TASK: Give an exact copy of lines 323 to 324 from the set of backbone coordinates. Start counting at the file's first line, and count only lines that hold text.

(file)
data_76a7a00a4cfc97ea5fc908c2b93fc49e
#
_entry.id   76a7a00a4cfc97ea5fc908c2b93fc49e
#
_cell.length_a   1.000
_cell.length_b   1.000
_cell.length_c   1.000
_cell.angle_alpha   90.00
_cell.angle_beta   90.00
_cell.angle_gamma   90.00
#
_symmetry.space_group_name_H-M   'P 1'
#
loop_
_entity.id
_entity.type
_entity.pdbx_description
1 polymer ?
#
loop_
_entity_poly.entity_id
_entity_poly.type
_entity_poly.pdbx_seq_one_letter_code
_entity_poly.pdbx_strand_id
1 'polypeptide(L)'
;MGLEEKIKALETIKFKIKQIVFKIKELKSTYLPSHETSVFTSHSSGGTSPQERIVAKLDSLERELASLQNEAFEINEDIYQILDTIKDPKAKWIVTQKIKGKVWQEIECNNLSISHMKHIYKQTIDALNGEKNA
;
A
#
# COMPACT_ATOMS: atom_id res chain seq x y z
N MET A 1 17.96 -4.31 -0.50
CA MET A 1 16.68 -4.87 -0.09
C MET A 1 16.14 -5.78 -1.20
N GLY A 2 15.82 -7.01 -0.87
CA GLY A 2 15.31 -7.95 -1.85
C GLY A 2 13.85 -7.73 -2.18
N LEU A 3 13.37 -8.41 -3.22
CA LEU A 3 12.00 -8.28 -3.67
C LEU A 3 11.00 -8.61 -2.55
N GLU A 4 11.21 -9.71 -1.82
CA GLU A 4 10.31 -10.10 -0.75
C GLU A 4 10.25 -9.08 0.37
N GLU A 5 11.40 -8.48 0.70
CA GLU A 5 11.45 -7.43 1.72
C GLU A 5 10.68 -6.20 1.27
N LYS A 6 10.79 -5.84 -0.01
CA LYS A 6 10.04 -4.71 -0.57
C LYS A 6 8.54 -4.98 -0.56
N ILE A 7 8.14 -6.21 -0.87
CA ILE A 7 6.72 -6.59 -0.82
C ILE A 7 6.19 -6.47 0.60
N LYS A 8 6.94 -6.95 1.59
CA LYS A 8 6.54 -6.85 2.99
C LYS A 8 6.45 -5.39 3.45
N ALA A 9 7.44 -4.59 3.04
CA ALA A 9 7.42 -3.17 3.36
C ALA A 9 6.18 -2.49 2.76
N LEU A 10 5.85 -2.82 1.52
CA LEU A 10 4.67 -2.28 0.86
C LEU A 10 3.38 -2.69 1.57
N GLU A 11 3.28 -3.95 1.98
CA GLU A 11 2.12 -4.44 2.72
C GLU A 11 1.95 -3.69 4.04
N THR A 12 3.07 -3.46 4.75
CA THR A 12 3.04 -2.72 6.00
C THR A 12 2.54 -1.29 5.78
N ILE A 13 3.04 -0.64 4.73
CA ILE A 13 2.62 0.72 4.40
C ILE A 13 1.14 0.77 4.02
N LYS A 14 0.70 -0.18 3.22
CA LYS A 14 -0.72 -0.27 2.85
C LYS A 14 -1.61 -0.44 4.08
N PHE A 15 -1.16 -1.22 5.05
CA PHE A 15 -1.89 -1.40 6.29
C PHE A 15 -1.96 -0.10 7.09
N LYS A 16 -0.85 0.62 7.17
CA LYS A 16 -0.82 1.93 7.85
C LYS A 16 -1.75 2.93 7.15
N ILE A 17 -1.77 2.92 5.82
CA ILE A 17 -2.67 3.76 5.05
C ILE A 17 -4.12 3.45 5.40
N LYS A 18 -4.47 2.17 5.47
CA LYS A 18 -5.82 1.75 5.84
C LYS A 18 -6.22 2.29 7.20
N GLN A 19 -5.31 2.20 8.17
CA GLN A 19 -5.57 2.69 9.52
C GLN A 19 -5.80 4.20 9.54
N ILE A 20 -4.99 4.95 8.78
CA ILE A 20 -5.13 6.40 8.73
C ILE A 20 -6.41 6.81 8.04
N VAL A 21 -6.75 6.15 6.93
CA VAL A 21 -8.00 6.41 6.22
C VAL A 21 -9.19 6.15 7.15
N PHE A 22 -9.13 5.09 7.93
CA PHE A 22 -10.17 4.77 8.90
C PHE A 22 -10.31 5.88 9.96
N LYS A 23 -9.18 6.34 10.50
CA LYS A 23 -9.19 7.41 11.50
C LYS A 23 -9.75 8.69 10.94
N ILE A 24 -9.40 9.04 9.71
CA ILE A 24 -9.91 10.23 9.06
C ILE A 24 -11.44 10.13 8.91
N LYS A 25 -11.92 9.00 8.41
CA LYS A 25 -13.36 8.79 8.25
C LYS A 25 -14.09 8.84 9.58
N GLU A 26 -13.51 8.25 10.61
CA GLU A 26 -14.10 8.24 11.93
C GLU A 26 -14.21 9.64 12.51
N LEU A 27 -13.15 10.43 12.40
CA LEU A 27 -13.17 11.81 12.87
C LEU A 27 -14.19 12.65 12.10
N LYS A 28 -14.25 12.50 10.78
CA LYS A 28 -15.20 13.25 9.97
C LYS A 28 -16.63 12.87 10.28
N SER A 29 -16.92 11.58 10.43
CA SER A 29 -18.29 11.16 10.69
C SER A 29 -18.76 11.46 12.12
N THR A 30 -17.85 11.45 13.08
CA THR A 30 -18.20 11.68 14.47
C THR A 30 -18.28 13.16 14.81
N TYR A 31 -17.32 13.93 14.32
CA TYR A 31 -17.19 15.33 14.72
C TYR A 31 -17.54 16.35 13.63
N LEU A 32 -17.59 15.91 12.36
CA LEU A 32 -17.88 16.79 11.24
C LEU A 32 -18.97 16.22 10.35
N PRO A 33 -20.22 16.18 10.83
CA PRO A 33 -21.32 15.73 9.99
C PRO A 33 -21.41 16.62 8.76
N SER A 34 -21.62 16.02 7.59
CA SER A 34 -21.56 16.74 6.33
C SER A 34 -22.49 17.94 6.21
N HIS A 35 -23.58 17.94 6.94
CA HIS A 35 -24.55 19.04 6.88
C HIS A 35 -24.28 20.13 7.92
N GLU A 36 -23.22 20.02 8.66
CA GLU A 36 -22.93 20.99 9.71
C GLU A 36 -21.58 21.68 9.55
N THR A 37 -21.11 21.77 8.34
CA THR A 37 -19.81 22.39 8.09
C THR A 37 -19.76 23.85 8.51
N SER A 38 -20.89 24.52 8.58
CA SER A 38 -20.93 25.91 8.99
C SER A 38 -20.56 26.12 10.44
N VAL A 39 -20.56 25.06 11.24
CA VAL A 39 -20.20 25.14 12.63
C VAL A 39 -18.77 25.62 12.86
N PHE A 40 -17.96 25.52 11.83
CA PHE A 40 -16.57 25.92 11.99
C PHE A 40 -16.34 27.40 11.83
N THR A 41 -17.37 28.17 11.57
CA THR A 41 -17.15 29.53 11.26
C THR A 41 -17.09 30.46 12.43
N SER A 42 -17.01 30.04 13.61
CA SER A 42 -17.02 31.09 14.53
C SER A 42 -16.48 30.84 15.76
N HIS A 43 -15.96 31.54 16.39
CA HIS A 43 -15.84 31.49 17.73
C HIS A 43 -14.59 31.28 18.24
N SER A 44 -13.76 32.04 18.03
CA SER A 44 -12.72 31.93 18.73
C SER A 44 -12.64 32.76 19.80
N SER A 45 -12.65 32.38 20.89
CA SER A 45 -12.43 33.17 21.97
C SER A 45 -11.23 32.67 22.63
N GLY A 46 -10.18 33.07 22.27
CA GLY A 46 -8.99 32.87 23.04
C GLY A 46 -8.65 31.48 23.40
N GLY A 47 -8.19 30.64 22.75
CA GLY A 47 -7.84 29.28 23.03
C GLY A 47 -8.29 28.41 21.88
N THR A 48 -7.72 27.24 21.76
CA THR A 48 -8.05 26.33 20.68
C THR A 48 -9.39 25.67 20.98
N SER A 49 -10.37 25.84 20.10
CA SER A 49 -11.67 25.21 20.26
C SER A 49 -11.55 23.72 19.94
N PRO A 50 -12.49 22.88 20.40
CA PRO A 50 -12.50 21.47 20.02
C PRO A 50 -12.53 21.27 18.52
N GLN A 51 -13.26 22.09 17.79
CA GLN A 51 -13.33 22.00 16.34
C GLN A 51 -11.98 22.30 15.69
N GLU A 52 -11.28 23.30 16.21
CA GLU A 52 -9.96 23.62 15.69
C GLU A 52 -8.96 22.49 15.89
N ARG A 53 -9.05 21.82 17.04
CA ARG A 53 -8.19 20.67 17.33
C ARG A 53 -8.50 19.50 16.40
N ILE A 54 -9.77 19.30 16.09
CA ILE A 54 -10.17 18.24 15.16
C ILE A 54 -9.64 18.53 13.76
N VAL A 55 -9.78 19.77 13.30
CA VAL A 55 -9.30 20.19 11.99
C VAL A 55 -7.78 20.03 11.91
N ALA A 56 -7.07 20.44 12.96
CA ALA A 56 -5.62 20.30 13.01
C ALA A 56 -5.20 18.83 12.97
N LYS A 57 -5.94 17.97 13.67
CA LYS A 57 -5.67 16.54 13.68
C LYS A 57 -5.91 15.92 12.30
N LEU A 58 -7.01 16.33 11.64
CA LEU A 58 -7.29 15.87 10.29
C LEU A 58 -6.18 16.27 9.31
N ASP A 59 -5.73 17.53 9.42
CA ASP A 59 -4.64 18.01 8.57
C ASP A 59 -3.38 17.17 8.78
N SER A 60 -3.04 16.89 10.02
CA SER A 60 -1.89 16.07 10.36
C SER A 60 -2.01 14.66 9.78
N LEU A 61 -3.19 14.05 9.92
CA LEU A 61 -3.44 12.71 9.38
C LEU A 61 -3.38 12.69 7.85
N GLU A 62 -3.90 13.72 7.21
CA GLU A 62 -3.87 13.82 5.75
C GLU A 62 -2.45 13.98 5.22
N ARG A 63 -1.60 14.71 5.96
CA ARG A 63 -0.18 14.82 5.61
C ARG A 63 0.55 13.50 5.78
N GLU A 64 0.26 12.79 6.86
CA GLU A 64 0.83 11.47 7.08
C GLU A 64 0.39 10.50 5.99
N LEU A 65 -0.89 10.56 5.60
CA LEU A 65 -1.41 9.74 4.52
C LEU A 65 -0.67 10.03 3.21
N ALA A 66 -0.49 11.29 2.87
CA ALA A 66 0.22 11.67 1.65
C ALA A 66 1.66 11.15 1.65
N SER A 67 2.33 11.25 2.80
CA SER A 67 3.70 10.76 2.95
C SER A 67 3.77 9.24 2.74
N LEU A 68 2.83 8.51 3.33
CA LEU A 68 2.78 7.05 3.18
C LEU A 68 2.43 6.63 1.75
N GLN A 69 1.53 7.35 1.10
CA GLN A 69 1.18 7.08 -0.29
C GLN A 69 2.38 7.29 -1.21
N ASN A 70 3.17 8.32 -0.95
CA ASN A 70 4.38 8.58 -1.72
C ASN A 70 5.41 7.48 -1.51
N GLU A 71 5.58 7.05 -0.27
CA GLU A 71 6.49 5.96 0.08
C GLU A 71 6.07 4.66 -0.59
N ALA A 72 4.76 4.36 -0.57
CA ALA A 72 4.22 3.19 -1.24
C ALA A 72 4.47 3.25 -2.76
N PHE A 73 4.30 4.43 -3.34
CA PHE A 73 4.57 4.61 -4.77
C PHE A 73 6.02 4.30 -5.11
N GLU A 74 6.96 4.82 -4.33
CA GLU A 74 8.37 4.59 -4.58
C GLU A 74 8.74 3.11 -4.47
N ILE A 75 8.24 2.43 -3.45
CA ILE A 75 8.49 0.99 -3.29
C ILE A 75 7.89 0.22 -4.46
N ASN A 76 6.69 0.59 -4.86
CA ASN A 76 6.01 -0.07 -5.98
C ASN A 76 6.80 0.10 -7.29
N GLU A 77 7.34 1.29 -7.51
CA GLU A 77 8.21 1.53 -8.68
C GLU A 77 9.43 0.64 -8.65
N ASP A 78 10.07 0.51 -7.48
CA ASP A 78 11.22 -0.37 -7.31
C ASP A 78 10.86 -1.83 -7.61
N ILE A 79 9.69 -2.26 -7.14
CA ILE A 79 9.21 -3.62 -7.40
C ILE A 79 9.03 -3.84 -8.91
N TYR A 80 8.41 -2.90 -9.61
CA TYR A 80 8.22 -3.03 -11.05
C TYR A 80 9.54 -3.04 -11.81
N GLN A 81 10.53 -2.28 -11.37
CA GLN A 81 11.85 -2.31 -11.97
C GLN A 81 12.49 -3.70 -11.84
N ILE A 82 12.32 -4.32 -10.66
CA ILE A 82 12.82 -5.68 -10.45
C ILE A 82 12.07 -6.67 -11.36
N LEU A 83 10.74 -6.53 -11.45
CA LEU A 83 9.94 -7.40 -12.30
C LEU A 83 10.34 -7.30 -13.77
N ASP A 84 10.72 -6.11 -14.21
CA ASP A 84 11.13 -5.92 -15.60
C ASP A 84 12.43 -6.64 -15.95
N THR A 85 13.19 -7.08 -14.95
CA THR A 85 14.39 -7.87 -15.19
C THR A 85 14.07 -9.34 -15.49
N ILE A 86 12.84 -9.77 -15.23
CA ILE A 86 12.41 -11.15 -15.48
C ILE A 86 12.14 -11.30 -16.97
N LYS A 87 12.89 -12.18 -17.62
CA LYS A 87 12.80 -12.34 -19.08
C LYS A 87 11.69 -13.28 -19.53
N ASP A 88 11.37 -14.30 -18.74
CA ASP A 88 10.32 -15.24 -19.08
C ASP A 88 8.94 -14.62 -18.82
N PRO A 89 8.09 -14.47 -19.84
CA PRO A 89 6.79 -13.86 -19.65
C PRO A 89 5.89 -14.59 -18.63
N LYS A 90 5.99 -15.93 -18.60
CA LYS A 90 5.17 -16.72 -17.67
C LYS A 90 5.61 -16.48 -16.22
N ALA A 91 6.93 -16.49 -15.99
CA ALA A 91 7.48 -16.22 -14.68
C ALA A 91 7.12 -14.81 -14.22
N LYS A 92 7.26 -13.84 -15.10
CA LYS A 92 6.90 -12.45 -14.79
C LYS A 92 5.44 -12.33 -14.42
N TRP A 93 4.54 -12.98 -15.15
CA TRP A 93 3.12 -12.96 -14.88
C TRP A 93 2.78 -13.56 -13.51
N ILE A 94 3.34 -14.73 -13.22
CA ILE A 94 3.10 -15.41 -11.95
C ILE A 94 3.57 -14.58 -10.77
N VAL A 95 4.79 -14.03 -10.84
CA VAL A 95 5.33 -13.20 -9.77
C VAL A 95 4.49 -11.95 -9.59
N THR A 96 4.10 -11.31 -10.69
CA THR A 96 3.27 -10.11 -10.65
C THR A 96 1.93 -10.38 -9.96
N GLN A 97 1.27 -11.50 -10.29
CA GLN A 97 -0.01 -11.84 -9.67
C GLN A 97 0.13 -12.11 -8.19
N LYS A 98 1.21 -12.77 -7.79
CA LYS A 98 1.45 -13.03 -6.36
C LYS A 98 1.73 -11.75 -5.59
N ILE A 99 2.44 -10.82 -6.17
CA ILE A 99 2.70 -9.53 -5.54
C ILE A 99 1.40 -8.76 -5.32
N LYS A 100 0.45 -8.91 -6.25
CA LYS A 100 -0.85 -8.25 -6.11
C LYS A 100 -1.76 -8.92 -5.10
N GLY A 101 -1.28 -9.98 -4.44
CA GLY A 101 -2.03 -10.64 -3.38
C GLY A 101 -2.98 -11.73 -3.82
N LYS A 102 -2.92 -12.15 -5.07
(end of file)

CA LYS A 98 1.45 -13.03 -6.36
C LYS A 98 1.73 -11.75 -5.59